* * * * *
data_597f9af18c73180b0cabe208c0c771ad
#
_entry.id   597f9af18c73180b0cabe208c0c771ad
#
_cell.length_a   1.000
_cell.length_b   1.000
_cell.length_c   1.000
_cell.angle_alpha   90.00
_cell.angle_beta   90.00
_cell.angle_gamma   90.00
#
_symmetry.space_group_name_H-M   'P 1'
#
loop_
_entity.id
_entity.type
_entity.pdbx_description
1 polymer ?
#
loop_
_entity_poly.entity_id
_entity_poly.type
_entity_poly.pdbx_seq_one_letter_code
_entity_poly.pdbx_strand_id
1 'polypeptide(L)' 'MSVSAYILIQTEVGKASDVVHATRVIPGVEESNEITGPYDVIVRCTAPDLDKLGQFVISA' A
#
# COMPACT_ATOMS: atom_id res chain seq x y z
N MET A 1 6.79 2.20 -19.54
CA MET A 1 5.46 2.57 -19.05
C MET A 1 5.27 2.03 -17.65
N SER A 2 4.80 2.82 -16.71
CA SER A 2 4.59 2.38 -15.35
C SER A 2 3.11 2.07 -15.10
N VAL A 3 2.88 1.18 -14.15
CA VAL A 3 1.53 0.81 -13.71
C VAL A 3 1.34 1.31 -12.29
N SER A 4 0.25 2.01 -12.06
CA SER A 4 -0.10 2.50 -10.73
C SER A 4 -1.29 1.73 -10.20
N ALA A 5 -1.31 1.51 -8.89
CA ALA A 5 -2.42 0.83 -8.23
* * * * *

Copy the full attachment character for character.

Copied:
data_597f9af18c73180b0cabe208c0c771ad
#
_entry.id   597f9af18c73180b0cabe208c0c771ad
#
_cell.length_a   1.000
_cell.length_b   1.000
_cell.length_c   1.000
_cell.angle_alpha   90.00
_cell.angle_beta   90.00
_cell.angle_gamma   90.00
#
_symmetry.space_group_name_H-M   'P 1'
#
loop_
_entity.id
_entity.type
_entity.pdbx_description
1 polymer ?
#
loop_
_entity_poly.entity_id
_entity_poly.type
_entity_poly.pdbx_seq_one_letter_code
_entity_poly.pdbx_strand_id
1 'polypeptide(L)' 'MSVSAYILIQTEVGKASDVVHATRVIPGVEESNEITGPYDVIVRCTAPDLDKLGQFVISA' A
#
# COMPACT_ATOMS: atom_id res chain seq x y z
N MET A 1 6.79 2.20 -19.54
CA MET A 1 5.46 2.57 -19.05
C MET A 1 5.27 2.03 -17.65
N SER A 2 4.80 2.82 -16.71
CA SER A 2 4.59 2.38 -15.35
C SER A 2 3.11 2.07 -15.10
N VAL A 3 2.88 1.18 -14.15
CA VAL A 3 1.53 0.81 -13.71
C VAL A 3 1.34 1.31 -12.29
N SER A 4 0.25 2.01 -12.06
CA SER A 4 -0.10 2.50 -10.73
C SER A 4 -1.29 1.73 -10.20
N ALA A 5 -1.31 1.51 -8.89
CA ALA A 5 -2.42 0.83 -8.23